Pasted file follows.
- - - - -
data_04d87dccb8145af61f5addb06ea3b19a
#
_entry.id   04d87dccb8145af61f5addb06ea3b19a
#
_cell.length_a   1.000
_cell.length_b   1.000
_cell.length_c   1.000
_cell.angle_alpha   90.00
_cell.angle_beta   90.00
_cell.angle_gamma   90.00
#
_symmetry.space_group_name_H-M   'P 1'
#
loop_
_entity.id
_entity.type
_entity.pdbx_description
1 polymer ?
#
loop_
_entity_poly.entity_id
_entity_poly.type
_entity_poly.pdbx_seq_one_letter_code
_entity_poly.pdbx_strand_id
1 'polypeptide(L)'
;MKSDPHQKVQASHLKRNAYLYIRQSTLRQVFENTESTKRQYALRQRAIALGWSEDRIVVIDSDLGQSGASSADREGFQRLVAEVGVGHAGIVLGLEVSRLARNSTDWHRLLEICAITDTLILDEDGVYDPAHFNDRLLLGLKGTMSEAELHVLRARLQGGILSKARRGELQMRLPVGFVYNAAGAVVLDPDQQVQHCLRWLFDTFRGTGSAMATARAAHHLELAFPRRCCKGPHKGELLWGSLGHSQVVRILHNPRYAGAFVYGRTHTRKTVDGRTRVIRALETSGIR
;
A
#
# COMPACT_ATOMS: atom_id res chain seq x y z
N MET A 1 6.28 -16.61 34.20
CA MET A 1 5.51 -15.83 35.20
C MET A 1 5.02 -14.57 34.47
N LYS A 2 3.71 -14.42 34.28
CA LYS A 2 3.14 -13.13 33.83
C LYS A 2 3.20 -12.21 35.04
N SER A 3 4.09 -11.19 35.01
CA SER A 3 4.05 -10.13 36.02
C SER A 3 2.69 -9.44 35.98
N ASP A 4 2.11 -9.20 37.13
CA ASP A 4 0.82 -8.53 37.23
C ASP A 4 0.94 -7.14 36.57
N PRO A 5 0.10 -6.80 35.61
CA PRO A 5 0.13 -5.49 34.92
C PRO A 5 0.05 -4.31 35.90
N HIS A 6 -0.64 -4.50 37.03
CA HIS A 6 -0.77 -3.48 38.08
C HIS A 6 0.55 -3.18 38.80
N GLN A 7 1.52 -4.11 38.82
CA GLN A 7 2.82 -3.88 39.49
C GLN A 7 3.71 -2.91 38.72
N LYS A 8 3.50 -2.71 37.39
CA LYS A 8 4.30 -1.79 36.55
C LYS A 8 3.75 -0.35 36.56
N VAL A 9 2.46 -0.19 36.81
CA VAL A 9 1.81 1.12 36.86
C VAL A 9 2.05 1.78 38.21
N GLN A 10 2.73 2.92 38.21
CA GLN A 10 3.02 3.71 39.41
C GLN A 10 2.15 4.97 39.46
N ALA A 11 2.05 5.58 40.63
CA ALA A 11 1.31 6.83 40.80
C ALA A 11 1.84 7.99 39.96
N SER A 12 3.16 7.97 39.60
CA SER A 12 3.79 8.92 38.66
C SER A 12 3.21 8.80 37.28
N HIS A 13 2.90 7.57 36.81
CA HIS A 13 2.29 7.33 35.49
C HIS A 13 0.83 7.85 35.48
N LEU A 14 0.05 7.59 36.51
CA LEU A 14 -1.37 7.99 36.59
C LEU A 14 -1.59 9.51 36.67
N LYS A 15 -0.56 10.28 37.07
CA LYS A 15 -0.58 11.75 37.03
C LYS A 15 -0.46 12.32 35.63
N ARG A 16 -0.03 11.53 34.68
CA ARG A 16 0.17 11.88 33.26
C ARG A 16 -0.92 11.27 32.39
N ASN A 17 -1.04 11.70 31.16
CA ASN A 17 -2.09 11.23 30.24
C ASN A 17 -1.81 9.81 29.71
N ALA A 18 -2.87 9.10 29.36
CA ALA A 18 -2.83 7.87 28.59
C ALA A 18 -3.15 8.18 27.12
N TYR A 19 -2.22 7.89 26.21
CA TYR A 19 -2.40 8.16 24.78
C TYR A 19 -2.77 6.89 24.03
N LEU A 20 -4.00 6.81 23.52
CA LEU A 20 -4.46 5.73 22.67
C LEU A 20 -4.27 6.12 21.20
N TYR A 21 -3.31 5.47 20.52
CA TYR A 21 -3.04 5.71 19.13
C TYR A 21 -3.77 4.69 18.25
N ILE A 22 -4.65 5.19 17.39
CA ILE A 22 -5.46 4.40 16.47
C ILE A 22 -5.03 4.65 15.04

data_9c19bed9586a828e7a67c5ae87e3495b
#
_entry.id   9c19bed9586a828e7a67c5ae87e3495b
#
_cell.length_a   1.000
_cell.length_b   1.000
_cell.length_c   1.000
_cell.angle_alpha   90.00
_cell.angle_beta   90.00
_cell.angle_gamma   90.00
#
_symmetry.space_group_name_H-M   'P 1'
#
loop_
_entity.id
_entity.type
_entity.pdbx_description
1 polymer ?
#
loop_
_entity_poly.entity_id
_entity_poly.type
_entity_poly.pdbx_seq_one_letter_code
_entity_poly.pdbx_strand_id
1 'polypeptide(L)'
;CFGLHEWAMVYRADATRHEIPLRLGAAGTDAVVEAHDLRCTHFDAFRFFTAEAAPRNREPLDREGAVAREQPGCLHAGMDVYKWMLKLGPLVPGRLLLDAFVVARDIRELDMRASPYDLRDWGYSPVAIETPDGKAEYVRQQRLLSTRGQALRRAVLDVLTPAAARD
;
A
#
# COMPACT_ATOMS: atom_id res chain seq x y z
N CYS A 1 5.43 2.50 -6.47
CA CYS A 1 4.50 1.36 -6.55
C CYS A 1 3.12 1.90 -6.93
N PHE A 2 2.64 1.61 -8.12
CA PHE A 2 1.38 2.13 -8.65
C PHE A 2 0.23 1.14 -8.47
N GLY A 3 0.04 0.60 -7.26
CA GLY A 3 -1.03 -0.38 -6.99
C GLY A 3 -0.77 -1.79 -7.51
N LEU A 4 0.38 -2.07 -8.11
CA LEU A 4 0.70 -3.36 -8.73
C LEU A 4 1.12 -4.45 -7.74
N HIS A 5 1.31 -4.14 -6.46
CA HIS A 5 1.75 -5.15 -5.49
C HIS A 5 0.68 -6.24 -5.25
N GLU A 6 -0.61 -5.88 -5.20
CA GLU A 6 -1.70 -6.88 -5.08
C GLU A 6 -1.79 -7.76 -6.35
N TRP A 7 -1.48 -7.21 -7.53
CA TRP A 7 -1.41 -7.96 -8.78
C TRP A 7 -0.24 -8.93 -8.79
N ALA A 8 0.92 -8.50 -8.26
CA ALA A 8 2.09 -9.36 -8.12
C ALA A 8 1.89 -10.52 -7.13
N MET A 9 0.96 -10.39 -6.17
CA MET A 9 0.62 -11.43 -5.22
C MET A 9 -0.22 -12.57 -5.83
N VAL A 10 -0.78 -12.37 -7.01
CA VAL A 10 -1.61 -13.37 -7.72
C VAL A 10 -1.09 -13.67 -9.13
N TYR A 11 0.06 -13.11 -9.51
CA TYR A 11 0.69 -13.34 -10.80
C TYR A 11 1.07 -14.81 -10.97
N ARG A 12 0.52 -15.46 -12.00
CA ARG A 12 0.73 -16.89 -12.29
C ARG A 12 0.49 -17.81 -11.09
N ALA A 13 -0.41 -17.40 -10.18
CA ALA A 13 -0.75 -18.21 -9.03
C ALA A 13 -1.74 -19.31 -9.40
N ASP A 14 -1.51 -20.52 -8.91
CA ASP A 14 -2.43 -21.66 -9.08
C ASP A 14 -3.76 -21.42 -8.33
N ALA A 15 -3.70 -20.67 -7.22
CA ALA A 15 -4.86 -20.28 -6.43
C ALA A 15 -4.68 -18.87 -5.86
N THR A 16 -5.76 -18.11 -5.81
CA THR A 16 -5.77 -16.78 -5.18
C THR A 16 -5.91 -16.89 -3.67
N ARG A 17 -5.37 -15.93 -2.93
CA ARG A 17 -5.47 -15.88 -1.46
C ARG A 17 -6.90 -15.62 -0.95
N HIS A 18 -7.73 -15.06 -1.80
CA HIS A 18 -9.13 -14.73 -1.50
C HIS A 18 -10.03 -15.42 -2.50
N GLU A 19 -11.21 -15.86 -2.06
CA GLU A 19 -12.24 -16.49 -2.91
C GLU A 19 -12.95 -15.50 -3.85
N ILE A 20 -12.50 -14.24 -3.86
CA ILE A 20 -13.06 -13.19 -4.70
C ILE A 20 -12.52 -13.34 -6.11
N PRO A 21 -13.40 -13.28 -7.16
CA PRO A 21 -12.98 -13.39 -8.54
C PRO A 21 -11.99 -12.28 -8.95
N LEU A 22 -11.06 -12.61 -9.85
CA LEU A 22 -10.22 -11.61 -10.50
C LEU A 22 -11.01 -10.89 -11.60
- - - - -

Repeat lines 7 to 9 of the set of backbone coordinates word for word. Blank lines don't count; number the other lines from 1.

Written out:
_cell.length_c   1.000
_cell.angle_alpha   90.00
_cell.angle_beta   90.00